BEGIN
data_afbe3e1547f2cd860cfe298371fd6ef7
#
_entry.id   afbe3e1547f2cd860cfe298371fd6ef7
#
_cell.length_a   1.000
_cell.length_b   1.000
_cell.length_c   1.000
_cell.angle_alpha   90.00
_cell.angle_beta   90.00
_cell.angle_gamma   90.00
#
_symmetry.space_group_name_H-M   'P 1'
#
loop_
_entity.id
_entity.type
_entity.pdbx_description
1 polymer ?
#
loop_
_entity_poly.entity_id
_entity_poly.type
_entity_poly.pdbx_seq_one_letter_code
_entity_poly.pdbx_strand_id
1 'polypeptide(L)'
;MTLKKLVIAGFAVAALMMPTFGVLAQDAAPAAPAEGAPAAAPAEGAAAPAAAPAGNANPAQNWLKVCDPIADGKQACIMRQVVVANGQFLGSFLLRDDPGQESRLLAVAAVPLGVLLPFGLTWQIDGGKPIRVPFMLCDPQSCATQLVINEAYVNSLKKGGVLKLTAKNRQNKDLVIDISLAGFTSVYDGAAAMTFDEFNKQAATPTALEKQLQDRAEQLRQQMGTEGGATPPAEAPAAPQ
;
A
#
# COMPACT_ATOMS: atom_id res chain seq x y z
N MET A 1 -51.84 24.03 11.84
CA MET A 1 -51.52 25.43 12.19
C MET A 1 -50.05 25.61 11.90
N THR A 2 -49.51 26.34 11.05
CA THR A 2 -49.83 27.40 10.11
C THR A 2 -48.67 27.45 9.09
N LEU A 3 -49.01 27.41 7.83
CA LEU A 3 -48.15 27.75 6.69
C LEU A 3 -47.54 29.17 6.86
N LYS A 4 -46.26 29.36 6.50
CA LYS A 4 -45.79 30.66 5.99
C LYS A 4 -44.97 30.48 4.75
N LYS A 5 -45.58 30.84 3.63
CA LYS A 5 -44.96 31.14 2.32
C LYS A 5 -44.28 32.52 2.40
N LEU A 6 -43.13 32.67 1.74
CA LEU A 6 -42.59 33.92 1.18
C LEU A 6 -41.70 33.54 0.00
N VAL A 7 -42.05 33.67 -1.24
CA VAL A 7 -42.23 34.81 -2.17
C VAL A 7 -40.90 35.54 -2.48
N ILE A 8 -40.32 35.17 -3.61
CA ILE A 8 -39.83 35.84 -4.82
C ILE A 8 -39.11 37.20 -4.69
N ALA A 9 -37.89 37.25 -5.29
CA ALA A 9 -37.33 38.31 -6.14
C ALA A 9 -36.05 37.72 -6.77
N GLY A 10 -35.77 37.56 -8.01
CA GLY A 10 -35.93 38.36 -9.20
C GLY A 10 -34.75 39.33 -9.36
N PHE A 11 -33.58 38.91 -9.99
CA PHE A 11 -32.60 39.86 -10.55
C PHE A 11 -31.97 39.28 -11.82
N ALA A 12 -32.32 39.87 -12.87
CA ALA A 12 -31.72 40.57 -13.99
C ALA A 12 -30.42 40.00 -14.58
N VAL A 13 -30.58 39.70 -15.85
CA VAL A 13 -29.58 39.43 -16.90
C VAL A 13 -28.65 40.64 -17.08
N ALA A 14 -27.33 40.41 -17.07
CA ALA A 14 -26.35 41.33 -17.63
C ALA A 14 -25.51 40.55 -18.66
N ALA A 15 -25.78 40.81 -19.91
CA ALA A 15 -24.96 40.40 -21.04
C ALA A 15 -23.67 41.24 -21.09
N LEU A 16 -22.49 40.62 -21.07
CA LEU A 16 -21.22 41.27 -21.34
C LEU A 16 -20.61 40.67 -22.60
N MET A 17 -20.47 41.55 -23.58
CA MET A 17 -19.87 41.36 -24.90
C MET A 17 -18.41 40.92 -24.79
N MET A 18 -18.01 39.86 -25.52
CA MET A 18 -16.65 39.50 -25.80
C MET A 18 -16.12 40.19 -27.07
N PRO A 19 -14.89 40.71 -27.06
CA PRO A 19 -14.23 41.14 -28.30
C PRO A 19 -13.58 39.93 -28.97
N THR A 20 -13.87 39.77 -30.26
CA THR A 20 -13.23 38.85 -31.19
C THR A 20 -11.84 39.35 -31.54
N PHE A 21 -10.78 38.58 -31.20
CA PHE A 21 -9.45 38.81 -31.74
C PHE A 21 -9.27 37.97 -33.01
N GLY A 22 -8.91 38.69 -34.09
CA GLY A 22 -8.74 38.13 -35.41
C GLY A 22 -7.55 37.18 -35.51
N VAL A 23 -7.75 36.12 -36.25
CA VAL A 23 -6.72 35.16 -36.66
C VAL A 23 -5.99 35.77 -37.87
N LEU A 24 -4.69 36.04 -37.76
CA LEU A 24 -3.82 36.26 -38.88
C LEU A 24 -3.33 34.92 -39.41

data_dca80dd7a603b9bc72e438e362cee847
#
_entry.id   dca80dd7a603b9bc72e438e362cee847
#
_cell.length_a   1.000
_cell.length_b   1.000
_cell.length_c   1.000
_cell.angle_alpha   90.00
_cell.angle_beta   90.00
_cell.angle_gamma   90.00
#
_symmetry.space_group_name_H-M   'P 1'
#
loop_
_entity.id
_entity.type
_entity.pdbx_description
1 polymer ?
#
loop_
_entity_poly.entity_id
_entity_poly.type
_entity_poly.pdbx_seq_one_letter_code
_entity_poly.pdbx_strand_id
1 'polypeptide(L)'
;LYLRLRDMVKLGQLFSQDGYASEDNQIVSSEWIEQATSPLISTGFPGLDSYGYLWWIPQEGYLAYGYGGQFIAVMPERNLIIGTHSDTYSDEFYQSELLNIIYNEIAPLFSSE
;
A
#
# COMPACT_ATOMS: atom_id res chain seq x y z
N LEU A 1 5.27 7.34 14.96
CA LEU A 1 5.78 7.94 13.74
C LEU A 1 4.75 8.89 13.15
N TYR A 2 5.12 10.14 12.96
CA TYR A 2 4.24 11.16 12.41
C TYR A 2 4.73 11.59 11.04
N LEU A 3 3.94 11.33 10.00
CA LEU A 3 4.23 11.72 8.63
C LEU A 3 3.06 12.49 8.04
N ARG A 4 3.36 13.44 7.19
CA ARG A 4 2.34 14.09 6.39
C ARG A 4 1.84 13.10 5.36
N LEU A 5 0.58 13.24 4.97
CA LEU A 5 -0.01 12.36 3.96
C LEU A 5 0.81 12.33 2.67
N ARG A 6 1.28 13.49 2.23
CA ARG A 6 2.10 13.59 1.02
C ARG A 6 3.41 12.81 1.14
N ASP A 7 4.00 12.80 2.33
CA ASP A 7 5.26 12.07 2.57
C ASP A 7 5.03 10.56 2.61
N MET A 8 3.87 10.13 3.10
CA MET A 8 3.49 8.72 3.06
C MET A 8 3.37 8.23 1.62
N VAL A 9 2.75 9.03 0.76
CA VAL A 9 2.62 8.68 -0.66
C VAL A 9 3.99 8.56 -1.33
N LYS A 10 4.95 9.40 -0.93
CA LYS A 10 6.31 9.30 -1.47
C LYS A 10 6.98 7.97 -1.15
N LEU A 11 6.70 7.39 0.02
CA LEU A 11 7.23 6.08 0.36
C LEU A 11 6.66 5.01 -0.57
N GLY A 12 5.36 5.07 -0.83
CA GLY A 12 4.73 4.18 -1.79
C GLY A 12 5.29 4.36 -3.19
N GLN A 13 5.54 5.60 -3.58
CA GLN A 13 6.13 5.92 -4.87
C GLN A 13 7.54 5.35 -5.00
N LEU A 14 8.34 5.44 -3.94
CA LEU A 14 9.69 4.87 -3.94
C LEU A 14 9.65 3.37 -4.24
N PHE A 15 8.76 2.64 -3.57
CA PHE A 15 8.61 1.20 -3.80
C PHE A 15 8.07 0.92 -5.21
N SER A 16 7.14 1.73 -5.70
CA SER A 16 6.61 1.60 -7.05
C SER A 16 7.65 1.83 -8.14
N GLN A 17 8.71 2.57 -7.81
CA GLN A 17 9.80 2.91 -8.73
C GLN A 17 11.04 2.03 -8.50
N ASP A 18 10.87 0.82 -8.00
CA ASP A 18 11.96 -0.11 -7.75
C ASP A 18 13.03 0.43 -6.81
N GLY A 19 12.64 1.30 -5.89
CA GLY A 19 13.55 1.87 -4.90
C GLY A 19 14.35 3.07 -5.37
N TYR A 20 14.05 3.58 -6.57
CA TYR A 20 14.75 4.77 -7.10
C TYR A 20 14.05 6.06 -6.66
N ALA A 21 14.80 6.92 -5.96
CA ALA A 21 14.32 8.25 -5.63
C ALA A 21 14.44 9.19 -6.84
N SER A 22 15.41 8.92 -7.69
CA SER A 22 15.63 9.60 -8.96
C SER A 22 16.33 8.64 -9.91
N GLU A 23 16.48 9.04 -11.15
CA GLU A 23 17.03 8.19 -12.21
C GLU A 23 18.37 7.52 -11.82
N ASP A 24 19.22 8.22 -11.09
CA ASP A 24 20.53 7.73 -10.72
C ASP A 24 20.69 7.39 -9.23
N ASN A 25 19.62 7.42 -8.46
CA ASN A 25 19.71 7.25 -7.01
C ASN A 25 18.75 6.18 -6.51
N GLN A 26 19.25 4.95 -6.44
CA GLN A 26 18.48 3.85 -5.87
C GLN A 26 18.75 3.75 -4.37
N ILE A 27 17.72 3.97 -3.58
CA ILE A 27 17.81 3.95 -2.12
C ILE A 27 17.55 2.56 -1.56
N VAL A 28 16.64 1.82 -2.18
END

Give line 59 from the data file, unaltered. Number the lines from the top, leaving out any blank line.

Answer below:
CA GLY A 10 -35.93 38.36 -9.20